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Topness (T, also called truth), a flavour quantum number, represents the difference between the number of top quarks (t) and number of top antiquarks (t) that are present in a particle:
The top quark, also known as the t quark or truth quark, is the most massive of all observed elementary particles. Like all quarks, the top quark is a fermion with spin 1/2, and experiences all four fundamental interactions: gravitation, electromagnetism, weak interactions, and strong interactions. It has an electric charge of +2/3 e. It has a mass of 172.44 ± 0.13 (stat) ± 0.47 (syst)GeV/c2, which is about the same mass as an atom of tungsten. The antiparticle of the top quark is the top antiquark, which differs from it only in that some of its properties have equal magnitude but opposite sign.
By convention, top quarks have a topness of +1 and top antiquarks have a topness of −1.The term "topness" is rarely used; most physicists simply refer to "the number of top quarks" and "the number of top antiquarks".
Like all flavour quantum numbers, topness is preserved under strong and electromagnetic interactions, but not under weak interaction. However the top quark is extremely unstable, with a half-life under 10−23 s, which is the required time for the strong interaction to take place. For that reason the top quark does not hadronize, that is it never forms any meson or baryon, so the topness of a meson or a baryon is always zero. By the time it can interact strongly it has already decayed to another flavour of quark (usually to a bottom quark).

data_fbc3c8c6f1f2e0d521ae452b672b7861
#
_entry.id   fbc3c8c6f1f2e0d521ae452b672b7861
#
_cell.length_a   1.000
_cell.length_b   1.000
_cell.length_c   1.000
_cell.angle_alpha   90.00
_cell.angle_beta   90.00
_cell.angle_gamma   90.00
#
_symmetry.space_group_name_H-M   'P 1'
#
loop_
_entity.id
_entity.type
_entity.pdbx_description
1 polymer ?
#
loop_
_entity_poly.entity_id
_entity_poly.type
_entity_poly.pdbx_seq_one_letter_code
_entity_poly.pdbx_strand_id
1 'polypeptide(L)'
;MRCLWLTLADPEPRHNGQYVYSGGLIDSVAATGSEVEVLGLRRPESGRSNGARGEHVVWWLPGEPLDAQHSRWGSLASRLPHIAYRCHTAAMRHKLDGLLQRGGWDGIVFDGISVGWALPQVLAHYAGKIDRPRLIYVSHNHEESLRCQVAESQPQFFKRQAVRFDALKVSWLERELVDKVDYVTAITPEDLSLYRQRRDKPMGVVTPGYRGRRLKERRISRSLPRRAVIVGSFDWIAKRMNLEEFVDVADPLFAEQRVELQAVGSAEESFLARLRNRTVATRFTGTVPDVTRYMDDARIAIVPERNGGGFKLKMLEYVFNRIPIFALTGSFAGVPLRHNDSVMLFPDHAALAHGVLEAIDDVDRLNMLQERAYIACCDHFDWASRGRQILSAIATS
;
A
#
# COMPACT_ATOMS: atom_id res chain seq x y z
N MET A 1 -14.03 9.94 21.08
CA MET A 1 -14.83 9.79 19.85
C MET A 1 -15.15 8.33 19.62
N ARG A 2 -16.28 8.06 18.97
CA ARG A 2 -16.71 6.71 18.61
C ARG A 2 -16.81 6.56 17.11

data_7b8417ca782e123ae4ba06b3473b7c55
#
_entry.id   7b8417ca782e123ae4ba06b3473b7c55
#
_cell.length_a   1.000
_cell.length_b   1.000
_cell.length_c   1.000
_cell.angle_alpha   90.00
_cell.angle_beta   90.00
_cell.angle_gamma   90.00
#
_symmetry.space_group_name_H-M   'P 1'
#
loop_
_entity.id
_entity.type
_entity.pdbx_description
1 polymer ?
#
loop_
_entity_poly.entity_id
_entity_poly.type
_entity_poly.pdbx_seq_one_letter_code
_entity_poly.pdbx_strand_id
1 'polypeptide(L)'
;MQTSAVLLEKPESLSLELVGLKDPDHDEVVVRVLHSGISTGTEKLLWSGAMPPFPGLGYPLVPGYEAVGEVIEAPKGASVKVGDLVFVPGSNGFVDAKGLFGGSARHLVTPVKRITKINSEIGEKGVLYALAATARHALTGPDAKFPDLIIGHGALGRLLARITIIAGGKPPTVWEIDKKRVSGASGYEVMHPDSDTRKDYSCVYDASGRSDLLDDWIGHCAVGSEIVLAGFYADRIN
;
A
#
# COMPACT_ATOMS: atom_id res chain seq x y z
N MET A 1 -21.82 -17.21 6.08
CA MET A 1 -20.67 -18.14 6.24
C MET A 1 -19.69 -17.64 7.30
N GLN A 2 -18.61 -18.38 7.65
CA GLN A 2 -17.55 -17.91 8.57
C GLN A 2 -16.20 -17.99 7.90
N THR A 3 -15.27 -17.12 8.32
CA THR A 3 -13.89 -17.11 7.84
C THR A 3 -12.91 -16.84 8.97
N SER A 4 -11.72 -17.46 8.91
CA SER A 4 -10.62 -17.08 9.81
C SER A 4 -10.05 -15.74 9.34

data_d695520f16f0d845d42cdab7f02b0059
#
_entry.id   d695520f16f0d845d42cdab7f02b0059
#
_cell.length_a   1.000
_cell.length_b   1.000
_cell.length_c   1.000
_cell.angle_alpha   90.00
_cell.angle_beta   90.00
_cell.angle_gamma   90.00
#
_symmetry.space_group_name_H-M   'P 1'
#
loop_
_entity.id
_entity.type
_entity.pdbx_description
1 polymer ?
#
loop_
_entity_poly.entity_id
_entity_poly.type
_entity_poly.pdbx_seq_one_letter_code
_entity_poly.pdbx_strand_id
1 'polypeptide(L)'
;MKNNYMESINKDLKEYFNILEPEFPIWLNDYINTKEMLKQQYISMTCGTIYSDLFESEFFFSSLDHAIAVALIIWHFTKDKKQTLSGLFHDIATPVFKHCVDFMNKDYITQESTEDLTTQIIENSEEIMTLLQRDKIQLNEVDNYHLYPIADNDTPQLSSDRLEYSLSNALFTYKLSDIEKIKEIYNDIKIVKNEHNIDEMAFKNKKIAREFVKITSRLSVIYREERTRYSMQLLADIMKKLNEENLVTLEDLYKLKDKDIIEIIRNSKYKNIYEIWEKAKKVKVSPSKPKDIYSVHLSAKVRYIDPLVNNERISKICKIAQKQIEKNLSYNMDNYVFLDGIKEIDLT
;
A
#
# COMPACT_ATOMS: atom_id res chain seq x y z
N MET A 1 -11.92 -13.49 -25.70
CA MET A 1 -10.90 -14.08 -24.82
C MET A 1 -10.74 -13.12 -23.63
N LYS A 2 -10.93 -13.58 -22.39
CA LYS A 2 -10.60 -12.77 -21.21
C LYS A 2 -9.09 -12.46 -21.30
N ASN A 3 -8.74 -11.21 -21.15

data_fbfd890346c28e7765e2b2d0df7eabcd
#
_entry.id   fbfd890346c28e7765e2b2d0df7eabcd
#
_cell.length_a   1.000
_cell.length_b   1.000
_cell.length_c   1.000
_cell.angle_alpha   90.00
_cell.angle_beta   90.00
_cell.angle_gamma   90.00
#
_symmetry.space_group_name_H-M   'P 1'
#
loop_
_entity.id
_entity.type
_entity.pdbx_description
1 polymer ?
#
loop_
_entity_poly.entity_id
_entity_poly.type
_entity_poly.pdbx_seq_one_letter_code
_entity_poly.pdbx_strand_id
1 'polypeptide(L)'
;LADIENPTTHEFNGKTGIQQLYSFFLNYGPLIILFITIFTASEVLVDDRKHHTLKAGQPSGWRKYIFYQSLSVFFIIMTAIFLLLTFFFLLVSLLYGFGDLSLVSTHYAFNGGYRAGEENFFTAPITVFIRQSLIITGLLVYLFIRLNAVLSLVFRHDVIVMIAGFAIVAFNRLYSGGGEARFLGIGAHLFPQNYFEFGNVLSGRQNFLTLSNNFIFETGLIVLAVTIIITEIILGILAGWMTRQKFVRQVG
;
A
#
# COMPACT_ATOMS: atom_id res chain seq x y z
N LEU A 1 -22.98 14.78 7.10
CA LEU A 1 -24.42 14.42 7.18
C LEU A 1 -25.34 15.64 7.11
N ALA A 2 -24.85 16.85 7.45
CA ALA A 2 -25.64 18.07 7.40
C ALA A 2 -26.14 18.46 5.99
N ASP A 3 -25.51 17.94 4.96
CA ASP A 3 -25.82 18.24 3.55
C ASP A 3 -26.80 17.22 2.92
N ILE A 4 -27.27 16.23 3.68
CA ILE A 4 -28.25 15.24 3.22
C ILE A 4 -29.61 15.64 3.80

In particle physics, the strong interaction is the mechanism responsible for the strong nuclear force (also called the strong force, nuclear strong force, or colour force), and is one of the four known fundamental interactions, with the others being electromagnetism, the weak interaction, and gravitation. At the range of 10−15 m (1 femtometer), the strong force is approximately 137 times as strong as electromagnetism, a million times as strong as the weak interaction, and 1038 times as strong as gravitation. The strong nuclear force holds most ordinary matter together because it confines quarks into hadron particles such as the proton and neutron. In addition, the strong force binds neutrons and protons to create atomic nuclei. Most of the mass of a common proton or neutron is the result of the strong force field energy; the individual quarks provide only about 1% of the mass of a proton.
In particle physics, the weak interaction, which is also often called the weak force or weak nuclear force, is the mechanism of interaction between subatomic particles that is responsible for the radioactive decay of atoms. The weak interaction serves an essential role in nuclear fission, and the theory regarding it in terms of both its behavior and effects is sometimes called quantum flavordynamics (QFD). However, the term QFD is rarely used because the weak force is better understood in terms of electroweak theory (EWT). In addition to this, QFD is related to quantum chromodynamics (QCD), which deals with the strong interaction, and quantum electrodynamics (QED), which deals with the electromagnetic force.
Half-life is the time required for a quantity to reduce to half its initial value. The term is commonly used in nuclear physics to describe how quickly unstable atoms undergo, or how long stable atoms survive, radioactive decay. The term is also used more generally to characterize any type of exponential or non-exponential decay. For example, the medical sciences refer to the biological half-life of drugs and other chemicals in the human body. The converse of half-life is doubling time.